A website is often a potential customer’s first stop in considering your school. Take a good look at yours and rate it from 1 to 10 on how well it conveys your message. How could you get that number up? Do the photos send an accurate visual message? Do they look like the kids that you actually see at your studio? Lovely photos are wonderful, but if they send the wrong message they will attract the wrong students, and if those students are not a good fit they might eventually leave. Even a simple font change can make a difference in the online image of your school. However, a website doesn’t have to do it all, so try not to stress out about having the perfect site.

When it comes to print media the same principles apply. Images, fonts, and overall design lend specific messages about what goes on at your studio. Take out some old ads, postcards, or brochures. Are they generic? Could they fit just about any dance studio? If so, it’s time for an update. If you are working with a professional graphic designer, describe what’s unique about your business so that he or she can transfer that information into a visual image. That’s the designer’s job, not yours.

Putting more you in your studio environment
Start with your front door and signage. What does it say about you? If someone were to walk by and peek in the door, would what he saw be an accurate reflection of what you stand for? What can you change easily without spending a bundle? Signs are expensive, and you might have been limited in your choices, especially if you are located in a strip mall. Ask yourself what is changeable in a way that would be more suited to you—color, size, overall design? Or perhaps adding lights to an existing sign is an option.

Find a few friends who are not in the dance studio business and ask them to listen to you talk about your school for 30 seconds. In the sales world, this is known as an ‘elevator speech.’

Next move to your lobby. How is your personality present in your interior choices, color scheme, furniture, photos on the wall? All of it counts. Now take a tour to the nucleus of your business, the actual dance rooms. Are the walls blank and white? If that feels perfect for you, great; you are there. If they feel a little pale, it’s time to jazz them up with your style. Or perhaps they are still painted that ’80s mauve from two owners ago. If so, it’s time for a trip to the paint store. And maybe add some photos on the wall or update a window treatment. Never underestimate the power of small changes; think of them as putting a touch of you in your dance rooms.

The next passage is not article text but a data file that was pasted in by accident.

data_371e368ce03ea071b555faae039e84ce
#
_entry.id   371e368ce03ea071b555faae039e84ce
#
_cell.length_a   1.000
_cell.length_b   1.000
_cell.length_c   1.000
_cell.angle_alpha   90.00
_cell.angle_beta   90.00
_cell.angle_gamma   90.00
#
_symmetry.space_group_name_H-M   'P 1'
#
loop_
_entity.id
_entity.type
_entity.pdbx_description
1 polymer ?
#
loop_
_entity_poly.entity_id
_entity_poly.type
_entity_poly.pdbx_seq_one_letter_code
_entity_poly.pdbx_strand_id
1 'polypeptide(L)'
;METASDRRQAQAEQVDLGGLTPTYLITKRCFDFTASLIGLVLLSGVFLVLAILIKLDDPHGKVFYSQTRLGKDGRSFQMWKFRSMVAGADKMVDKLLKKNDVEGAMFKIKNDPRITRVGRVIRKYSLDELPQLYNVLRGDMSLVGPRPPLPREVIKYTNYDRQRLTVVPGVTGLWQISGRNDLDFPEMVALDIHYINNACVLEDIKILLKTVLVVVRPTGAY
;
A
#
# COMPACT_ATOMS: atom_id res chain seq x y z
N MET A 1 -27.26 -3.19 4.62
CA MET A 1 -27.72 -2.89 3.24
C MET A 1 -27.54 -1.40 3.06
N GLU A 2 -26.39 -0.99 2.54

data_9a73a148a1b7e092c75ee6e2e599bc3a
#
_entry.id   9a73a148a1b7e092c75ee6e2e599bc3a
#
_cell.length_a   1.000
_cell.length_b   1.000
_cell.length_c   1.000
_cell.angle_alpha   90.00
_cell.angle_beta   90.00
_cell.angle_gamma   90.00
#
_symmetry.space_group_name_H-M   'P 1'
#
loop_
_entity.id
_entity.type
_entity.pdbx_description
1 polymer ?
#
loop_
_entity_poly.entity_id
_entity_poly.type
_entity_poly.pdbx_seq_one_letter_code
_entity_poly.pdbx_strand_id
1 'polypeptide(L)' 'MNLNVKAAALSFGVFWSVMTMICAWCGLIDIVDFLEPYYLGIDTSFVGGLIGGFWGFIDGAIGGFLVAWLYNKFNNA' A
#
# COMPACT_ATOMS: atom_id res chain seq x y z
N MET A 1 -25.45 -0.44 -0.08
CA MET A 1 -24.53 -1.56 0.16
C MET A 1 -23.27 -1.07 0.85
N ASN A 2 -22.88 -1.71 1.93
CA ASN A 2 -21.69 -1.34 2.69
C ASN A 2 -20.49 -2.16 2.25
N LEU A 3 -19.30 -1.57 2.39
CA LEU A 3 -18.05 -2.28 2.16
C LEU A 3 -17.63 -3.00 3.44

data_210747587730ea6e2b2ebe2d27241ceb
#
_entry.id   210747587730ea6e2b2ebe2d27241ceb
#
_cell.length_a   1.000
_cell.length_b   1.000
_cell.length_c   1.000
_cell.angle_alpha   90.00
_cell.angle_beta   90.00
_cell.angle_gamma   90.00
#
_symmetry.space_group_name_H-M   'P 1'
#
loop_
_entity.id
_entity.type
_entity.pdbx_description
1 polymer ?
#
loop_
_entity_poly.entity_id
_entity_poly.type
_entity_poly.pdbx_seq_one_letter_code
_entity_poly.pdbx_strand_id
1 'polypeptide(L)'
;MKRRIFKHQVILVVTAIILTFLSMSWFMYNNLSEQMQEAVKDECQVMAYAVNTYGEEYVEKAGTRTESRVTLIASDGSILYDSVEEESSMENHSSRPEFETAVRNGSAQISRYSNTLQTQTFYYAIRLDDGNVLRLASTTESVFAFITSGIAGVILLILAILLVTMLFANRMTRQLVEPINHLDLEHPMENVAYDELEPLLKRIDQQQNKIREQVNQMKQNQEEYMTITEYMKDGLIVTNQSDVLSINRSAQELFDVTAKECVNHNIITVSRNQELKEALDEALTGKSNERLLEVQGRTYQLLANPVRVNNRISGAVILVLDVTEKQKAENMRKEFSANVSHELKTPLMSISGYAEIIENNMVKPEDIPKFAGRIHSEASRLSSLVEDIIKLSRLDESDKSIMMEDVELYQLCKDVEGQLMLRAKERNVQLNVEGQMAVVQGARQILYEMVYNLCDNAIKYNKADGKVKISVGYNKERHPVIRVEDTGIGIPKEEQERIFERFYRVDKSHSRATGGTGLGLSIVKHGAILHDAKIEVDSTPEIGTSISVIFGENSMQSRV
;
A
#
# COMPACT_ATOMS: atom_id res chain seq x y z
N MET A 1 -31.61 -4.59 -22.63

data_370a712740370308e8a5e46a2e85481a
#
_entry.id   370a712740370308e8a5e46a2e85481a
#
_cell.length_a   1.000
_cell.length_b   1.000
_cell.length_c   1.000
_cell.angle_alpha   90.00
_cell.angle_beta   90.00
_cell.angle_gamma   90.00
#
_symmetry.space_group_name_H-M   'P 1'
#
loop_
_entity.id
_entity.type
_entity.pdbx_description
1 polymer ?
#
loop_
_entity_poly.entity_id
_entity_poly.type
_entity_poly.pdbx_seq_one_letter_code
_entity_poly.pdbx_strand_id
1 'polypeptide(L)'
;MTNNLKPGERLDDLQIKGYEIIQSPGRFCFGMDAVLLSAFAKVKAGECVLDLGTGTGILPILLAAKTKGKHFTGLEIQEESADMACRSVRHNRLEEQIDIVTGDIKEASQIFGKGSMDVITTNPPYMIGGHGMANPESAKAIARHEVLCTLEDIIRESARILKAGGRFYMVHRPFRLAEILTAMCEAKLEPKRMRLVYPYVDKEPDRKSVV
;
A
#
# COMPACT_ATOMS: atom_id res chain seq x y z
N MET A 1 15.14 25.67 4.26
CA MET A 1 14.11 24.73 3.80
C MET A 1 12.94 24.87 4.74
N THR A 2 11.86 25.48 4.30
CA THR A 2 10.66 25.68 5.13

You at the front desk
Many people claim that word of mouth is their best selling tool. That’s great, but what about the mouth that is doing the talking for you? Do the people answering the phone at your school reflect your values? What’s on your answering machine? Consider recording the message or writing the script yourself. The front desk staff should be familiar with your mission statement and able to convey a consistent message. From time to time it’s good to have a meeting with your faculty and staff to go through this important information.

You in your recital
Recitals are widely considered to be good selling tools, so why not have yours also connect to your mission? There are so many options for recitals these days; in fact, it’s possible to buy an entire recital in a box. Backdrops and themes, complete with music, can be ordered from a catalog, making it easier for you to put on a big show. But is it your studio’s show? Take a look at the DVD of last year’s recital. What could you change easily? It could be the venue, length, presentation style, program, costumes, choice of music, or style of dance. Here’s a good indicator of how well your recital matches you: When you sit in the audience, are you having the time of your life?

Don’t break the bank
Defining your business is an ongoing process and does not need to be done in one day or even a year. In fact, small changes work best. Start with what needs the most work. Take your time. Say you change the art in your studio. How does it feel? Was it a good move? If you are on a tight budget, hold off on buying that snazzy new couch for your lobby and do something simpler, like adding new photos to your website or changing an old ad. Think of this as a fun and creative project. Talk to your faculty about your ideas and ask them for theirs. Get feedback from friends, and notice how parents and students respond to any changes you make.

Which advice to use?
By all means, keep reading articles and attending workshops on business and marketing strategies. We can’t come up with ideas all by ourselves, and it makes sense to listen to experts. It’s what you do with the information that counts. When you reach for the pen at the bottom of your very large dance bag because you can’t wait to write down an idea and try it, that’s a good indication that it’s a good fit. When your first impression is “I would never do that,” that’s a good indication that it’s not for you—or at least not yet. Always ask yourself how an idea can be modified to fit your goals.

Defined for success
A well-defined business acts as a lighthouse, shining your bright light in the direction of just the kind of students you will love teaching. You have created a beacon of your strengths and individuality. Dance is a huge world, large enough for myriad dance studios, all offering quality dance education. There is no one perfect model for an ideal dance studio and there will never be. Celebrate your diversity and give yourself permission to teach dance to your own beat.

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October 2014